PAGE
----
Jeff Greenfield is senior political correspondent for CBS News.
(John P. Filo/CBS)
1.The Democrats and Republicans have two completely different caucus systems.
The GOP takes a straight straw poll — secret ballot with one person, one vote. Whoever gets the most votes win. Simple. Democrats do it differently: Participants form "Presidential preference groups" by moving to different parts of the room. There is no secret ballot (which for some of us suggests that pressure and intimidation might just occur every once in while). The candidates who can't garner 15 percent are considered "non-viable" and their supporters either go home or may realign with more successful candidates. So the second choice of caucus-goers can prove decisive.
Democrats don't use the one-person-one-vote system. Each of the 1,781 precincts gets a certain amount of clout, depending on how big the Democratic turnout was in the last Presidential and gubernatorial contests. So if, for instance, Sen. Clinton turned out huge numbers in Cedar Rapids, it wouldn't be truly measured by the Democratic system — she'd get the same percentage of delegates whether 200 or 2000 people participated. In other words, it's very possible that the candidate who turned out the biggest number of participants statewide could lose — if an opponent's strength was spread more widely.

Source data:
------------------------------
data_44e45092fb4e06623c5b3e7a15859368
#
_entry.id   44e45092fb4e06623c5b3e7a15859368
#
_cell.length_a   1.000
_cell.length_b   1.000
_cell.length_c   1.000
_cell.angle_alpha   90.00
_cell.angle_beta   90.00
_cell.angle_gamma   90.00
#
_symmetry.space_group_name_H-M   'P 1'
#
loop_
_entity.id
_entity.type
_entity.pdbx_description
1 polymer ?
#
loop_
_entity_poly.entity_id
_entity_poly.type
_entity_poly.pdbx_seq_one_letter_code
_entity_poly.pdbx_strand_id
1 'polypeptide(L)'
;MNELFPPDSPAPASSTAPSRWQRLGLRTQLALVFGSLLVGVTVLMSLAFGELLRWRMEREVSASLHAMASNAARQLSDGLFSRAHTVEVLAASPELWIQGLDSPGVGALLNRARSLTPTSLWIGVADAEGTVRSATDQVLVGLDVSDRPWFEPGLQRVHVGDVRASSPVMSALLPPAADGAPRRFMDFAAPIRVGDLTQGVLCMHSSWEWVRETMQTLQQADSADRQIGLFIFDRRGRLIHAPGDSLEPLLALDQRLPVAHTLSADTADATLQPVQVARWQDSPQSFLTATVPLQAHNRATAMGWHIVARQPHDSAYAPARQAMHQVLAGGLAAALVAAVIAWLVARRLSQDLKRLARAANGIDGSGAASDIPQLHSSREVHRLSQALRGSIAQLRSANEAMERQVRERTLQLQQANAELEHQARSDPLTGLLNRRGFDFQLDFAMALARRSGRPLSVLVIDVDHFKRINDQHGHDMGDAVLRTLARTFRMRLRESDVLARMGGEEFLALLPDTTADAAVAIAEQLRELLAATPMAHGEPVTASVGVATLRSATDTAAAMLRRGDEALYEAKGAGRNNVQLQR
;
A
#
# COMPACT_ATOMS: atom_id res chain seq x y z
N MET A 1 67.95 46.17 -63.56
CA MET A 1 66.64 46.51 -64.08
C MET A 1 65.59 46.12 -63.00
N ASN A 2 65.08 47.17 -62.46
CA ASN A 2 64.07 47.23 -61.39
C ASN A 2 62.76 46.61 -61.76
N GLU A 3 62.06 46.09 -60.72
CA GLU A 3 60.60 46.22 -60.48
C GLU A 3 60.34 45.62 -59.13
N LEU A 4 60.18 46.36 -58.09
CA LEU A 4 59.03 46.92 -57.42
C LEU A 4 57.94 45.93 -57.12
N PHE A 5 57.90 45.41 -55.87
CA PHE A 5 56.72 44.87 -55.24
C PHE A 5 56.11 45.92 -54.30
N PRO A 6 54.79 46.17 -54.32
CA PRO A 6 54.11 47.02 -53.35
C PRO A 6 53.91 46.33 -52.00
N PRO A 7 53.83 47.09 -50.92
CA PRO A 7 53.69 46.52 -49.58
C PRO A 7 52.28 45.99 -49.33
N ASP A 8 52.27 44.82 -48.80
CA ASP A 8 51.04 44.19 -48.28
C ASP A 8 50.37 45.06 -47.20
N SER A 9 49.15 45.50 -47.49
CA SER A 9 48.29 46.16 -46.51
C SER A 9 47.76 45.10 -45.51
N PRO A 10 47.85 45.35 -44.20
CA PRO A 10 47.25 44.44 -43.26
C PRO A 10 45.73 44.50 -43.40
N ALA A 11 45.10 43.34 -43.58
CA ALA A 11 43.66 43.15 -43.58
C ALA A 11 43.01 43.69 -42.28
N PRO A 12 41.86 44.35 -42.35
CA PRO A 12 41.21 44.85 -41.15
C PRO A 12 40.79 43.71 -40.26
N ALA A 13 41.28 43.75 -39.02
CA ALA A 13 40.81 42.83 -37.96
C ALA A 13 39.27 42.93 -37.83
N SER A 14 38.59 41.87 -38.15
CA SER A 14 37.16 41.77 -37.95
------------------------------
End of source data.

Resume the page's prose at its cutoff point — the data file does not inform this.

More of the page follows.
2. Turnout is really low compared to turnout in primaries.
If the caucuses produce an all-time high of, say, 250,000, that would still equal little more than 10 percent of eligible voters. The New Hampshire primary, by contrast, produced a 44 percent turnout in 2000, the last time both parties had contests. Why? Simple — there are no "polls" open all day; if you can't show up on time, you don't play. There are no absentee ballots; no early voting. So what the caucuses measure is the intensity of support. You need commitment to leave your home in the dead of winter for two or three hours.
3. The caucuses have been "berry berry" good for the Hawkeye state.
Apart from the $60+ million the candidates spend, and the countless millions spent by the media army, Iowa gets way more than its share of political pandering. Just one example, offered by a writer whose name I wish I remembered, ruminating on the subsidies for the highly inefficient corn-based ethanol. "If Idaho had the first caucuses," he said. "they'd be subsidizing gasoline made out of potatoes."
And for more on the inner-workings of Iowa caucusing, check out Greenfield's CBS Evening News caucus explainer.